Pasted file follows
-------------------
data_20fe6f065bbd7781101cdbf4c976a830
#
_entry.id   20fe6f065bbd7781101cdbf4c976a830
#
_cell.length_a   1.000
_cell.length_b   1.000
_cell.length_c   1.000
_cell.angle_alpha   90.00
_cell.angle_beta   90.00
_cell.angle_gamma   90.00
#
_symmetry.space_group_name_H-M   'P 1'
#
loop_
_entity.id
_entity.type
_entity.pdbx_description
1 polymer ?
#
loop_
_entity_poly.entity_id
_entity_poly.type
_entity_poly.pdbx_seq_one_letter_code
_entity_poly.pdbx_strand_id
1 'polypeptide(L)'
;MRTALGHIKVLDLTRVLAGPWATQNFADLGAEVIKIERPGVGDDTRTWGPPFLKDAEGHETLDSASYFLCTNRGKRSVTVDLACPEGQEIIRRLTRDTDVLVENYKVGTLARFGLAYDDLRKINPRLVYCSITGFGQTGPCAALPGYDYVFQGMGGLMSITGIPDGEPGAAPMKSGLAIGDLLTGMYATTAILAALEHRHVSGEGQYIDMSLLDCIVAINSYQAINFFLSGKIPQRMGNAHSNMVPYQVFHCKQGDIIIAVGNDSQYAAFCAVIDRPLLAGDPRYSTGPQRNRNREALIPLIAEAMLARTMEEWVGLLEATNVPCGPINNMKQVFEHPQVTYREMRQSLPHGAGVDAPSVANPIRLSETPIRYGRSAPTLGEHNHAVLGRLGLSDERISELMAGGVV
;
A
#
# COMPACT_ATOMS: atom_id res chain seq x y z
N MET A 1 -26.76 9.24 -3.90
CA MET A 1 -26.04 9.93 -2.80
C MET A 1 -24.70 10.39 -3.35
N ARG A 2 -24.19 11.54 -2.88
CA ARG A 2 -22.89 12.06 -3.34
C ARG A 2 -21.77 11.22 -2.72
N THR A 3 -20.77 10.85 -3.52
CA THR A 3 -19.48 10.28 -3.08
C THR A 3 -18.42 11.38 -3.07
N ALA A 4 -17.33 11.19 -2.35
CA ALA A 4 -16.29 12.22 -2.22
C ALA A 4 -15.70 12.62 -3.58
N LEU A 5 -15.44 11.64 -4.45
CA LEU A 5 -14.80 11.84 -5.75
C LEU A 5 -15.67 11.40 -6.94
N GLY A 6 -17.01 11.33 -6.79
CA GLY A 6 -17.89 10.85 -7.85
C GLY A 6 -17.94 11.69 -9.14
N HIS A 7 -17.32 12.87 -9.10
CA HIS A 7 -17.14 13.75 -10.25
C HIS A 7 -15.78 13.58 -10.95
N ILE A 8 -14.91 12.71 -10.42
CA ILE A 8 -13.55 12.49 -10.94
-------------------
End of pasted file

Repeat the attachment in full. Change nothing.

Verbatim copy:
data_20fe6f065bbd7781101cdbf4c976a830
#
_entry.id   20fe6f065bbd7781101cdbf4c976a830
#
_cell.length_a   1.000
_cell.length_b   1.000
_cell.length_c   1.000
_cell.angle_alpha   90.00
_cell.angle_beta   90.00
_cell.angle_gamma   90.00
#
_symmetry.space_group_name_H-M   'P 1'
#
loop_
_entity.id
_entity.type
_entity.pdbx_description
1 polymer ?
#
loop_
_entity_poly.entity_id
_entity_poly.type
_entity_poly.pdbx_seq_one_letter_code
_entity_poly.pdbx_strand_id
1 'polypeptide(L)'
;MRTALGHIKVLDLTRVLAGPWATQNFADLGAEVIKIERPGVGDDTRTWGPPFLKDAEGHETLDSASYFLCTNRGKRSVTVDLACPEGQEIIRRLTRDTDVLVENYKVGTLARFGLAYDDLRKINPRLVYCSITGFGQTGPCAALPGYDYVFQGMGGLMSITGIPDGEPGAAPMKSGLAIGDLLTGMYATTAILAALEHRHVSGEGQYIDMSLLDCIVAINSYQAINFFLSGKIPQRMGNAHSNMVPYQVFHCKQGDIIIAVGNDSQYAAFCAVIDRPLLAGDPRYSTGPQRNRNREALIPLIAEAMLARTMEEWVGLLEATNVPCGPINNMKQVFEHPQVTYREMRQSLPHGAGVDAPSVANPIRLSETPIRYGRSAPTLGEHNHAVLGRLGLSDERISELMAGGVV
;
A
#
# COMPACT_ATOMS: atom_id res chain seq x y z
N MET A 1 -26.76 9.24 -3.90
CA MET A 1 -26.04 9.93 -2.80
C MET A 1 -24.70 10.39 -3.35
N ARG A 2 -24.19 11.54 -2.88
CA ARG A 2 -22.89 12.06 -3.34
C ARG A 2 -21.77 11.22 -2.72
N THR A 3 -20.77 10.85 -3.52
CA THR A 3 -19.48 10.28 -3.08
C THR A 3 -18.42 11.38 -3.07
N ALA A 4 -17.33 11.19 -2.35
CA ALA A 4 -16.29 12.22 -2.22
C ALA A 4 -15.70 12.62 -3.58
N LEU A 5 -15.44 11.64 -4.45
CA LEU A 5 -14.80 11.84 -5.75
C LEU A 5 -15.67 11.40 -6.94
N GLY A 6 -17.01 11.33 -6.79
CA GLY A 6 -17.89 10.85 -7.85
C GLY A 6 -17.94 11.69 -9.14
N HIS A 7 -17.32 12.87 -9.10
CA HIS A 7 -17.14 13.75 -10.25
C HIS A 7 -15.78 13.58 -10.95
N ILE A 8 -14.91 12.71 -10.42
CA ILE A 8 -13.55 12.49 -10.94